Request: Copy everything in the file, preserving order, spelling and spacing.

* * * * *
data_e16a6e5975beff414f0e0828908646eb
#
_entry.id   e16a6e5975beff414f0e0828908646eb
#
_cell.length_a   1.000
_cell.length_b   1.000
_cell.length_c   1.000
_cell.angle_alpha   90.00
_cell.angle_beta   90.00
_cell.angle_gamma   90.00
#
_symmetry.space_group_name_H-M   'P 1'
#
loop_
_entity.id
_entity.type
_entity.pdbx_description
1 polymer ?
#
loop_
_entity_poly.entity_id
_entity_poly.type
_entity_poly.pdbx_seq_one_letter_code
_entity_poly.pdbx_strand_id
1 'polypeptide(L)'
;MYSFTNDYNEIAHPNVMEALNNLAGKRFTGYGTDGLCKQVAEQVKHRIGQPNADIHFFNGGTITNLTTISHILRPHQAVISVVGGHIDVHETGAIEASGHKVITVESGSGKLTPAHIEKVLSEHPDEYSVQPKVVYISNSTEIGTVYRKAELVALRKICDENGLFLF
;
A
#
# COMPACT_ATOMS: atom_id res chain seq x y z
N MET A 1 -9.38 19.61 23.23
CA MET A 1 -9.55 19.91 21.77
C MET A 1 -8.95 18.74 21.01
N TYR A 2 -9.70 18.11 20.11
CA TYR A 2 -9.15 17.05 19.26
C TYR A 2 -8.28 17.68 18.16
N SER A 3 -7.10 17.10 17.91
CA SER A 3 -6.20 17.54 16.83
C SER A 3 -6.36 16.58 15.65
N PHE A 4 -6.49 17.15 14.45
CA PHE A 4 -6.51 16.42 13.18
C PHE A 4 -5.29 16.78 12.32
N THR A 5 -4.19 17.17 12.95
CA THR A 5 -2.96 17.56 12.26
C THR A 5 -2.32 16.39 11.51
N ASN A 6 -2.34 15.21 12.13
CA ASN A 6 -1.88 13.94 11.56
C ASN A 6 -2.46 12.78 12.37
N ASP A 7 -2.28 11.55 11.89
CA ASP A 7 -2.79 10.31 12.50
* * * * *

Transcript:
data_e16a6e5975beff414f0e0828908646eb
#
_entry.id   e16a6e5975beff414f0e0828908646eb
#
_cell.length_a   1.000
_cell.length_b   1.000
_cell.length_c   1.000
_cell.angle_alpha   90.00
_cell.angle_beta   90.00
_cell.angle_gamma   90.00
#
_symmetry.space_group_name_H-M   'P 1'
#
loop_
_entity.id
_entity.type
_entity.pdbx_description
1 polymer ?
#
loop_
_entity_poly.entity_id
_entity_poly.type
_entity_poly.pdbx_seq_one_letter_code
_entity_poly.pdbx_strand_id
1 'polypeptide(L)'
;MYSFTNDYNEIAHPNVMEALNNLAGKRFTGYGTDGLCKQVAEQVKHRIGQPNADIHFFNGGTITNLTTISHILRPHQAVISVVGGHIDVHETGAIEASGHKVITVESGSGKLTPAHIEKVLSEHPDEYSVQPKVVYISNSTEIGTVYRKAELVALRKICDENGLFLF
;
A
#
# COMPACT_ATOMS: atom_id res chain seq x y z
N MET A 1 -9.38 19.61 23.23
CA MET A 1 -9.55 19.91 21.77
C MET A 1 -8.95 18.74 21.01
N TYR A 2 -9.70 18.11 20.11
CA TYR A 2 -9.15 17.05 19.26
C TYR A 2 -8.28 17.68 18.16
N SER A 3 -7.10 17.10 17.91
CA SER A 3 -6.20 17.54 16.83
C SER A 3 -6.36 16.58 15.65
N PHE A 4 -6.49 17.15 14.45
CA PHE A 4 -6.51 16.42 13.18
C PHE A 4 -5.29 16.78 12.32
N THR A 5 -4.19 17.17 12.95
CA THR A 5 -2.96 17.56 12.26
C THR A 5 -2.32 16.39 11.51
N ASN A 6 -2.34 15.21 12.13
CA ASN A 6 -1.88 13.94 11.56
C ASN A 6 -2.46 12.78 12.37
N ASP A 7 -2.28 11.55 11.89
CA ASP A 7 -2.79 10.31 12.50